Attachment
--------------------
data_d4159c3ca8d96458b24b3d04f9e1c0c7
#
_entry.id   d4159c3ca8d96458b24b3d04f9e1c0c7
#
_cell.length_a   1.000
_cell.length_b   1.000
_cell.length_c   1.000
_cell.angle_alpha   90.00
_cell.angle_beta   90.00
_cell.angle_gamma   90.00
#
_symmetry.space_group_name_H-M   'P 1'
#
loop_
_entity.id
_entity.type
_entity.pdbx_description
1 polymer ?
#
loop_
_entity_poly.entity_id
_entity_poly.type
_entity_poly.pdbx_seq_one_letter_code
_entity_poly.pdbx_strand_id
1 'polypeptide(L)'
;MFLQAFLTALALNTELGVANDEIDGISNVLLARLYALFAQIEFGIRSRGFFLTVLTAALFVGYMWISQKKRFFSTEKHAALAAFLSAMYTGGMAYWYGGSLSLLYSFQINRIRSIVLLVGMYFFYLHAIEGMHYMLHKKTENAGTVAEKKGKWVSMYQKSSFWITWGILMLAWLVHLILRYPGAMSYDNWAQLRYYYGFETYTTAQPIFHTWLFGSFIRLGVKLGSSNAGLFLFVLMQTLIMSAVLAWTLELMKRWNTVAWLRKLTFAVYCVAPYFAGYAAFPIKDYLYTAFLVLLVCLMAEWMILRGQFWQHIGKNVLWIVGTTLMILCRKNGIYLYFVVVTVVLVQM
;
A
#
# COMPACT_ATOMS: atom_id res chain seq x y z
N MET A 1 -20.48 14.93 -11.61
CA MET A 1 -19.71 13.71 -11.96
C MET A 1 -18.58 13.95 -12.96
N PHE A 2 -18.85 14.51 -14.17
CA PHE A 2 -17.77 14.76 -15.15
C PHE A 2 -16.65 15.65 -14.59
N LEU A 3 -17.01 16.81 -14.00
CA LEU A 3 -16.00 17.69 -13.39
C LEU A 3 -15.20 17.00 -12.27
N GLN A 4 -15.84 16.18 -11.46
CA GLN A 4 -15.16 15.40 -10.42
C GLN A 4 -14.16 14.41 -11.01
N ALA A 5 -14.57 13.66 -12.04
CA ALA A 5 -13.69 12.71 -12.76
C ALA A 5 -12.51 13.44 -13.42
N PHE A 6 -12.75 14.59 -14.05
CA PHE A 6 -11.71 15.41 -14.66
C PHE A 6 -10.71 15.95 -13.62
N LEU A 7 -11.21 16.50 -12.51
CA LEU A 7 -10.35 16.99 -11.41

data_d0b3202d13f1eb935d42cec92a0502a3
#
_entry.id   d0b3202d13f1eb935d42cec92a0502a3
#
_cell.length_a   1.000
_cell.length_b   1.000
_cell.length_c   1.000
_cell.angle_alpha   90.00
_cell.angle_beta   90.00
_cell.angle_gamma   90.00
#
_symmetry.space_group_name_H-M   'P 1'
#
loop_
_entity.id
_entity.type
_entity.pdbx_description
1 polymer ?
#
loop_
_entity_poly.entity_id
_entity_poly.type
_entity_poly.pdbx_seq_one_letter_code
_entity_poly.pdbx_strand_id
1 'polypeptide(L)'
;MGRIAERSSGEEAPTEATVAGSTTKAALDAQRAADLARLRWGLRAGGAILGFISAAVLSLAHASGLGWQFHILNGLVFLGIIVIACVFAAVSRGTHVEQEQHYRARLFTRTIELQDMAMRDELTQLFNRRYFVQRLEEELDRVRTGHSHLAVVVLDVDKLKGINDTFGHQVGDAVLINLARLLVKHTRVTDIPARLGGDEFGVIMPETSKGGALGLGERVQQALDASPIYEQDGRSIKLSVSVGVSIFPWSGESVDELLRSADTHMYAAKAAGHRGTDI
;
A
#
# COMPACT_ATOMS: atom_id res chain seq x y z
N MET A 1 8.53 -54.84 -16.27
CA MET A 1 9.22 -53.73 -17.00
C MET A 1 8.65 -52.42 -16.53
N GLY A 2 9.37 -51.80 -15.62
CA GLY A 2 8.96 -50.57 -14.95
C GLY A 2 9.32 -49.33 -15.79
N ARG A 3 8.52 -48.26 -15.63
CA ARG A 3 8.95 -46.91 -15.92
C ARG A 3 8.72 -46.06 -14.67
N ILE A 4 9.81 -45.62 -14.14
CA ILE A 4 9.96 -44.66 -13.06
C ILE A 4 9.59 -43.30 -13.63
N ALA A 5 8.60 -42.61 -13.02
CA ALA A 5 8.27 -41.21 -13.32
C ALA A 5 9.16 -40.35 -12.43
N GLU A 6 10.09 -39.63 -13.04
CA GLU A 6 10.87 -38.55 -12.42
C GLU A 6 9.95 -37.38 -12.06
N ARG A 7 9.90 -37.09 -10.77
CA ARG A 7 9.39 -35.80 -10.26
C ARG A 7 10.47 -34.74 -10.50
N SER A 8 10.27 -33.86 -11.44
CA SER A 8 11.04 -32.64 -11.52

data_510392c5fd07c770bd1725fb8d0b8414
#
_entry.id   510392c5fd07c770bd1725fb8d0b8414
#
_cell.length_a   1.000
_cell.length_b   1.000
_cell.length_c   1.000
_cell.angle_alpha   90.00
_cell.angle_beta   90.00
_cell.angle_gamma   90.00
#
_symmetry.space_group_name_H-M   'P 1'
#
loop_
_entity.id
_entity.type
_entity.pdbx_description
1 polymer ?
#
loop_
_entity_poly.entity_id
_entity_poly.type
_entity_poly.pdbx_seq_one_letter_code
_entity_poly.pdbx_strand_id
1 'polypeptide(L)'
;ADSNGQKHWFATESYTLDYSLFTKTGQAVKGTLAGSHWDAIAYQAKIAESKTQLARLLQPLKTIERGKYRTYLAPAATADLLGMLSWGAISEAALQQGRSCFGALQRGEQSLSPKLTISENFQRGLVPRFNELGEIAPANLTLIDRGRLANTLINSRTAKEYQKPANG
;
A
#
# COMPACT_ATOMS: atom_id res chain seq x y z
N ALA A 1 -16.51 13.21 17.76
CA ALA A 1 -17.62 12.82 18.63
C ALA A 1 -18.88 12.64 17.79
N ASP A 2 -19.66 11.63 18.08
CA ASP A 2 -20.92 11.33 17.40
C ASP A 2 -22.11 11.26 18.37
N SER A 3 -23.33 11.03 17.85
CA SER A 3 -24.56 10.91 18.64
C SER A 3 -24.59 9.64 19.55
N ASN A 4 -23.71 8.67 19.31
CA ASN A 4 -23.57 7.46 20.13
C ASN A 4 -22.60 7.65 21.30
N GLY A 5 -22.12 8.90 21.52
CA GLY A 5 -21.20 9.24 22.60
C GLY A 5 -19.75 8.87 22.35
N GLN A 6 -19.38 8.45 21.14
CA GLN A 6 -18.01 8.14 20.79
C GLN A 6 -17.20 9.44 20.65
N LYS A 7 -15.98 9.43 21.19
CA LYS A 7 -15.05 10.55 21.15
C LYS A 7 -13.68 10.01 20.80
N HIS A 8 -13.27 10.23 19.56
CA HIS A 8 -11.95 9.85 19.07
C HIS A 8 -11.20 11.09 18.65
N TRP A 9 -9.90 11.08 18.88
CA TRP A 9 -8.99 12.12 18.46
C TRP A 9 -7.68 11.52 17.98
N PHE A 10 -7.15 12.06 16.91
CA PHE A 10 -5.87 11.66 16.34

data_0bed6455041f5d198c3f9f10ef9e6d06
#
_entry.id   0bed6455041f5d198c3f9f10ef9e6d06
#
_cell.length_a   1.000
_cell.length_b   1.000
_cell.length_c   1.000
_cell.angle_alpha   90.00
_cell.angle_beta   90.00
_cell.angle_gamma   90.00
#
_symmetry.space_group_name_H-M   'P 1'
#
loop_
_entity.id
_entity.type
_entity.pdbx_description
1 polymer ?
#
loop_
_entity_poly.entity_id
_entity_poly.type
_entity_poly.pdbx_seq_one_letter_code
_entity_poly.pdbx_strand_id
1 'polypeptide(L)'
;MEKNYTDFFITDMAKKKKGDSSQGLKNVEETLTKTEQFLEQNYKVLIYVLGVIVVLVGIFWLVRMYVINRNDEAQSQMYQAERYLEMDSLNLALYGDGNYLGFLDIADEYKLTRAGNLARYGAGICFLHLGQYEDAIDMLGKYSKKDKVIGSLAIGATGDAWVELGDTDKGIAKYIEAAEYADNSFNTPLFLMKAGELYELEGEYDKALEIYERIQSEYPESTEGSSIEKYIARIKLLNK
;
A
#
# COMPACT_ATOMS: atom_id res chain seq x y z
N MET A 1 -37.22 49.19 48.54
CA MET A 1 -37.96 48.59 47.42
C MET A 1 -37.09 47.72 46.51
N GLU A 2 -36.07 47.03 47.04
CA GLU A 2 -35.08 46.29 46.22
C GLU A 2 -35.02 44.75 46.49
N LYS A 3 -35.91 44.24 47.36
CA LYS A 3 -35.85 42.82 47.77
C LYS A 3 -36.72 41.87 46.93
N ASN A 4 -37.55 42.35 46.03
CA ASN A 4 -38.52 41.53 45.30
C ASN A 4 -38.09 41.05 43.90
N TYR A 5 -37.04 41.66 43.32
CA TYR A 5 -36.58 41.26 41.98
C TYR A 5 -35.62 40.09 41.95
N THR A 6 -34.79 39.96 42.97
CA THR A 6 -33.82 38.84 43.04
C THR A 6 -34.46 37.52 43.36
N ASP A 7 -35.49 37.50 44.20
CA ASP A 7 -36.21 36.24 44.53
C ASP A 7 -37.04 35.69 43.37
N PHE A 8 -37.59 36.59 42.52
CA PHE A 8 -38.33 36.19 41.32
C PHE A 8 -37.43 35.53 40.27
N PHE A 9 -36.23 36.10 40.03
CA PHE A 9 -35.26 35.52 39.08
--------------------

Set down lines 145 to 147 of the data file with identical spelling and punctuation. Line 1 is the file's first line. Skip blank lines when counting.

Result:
C ASN A 4 -22.60 7.65 21.30
N GLY A 5 -22.12 8.90 21.52
CA GLY A 5 -21.20 9.24 22.60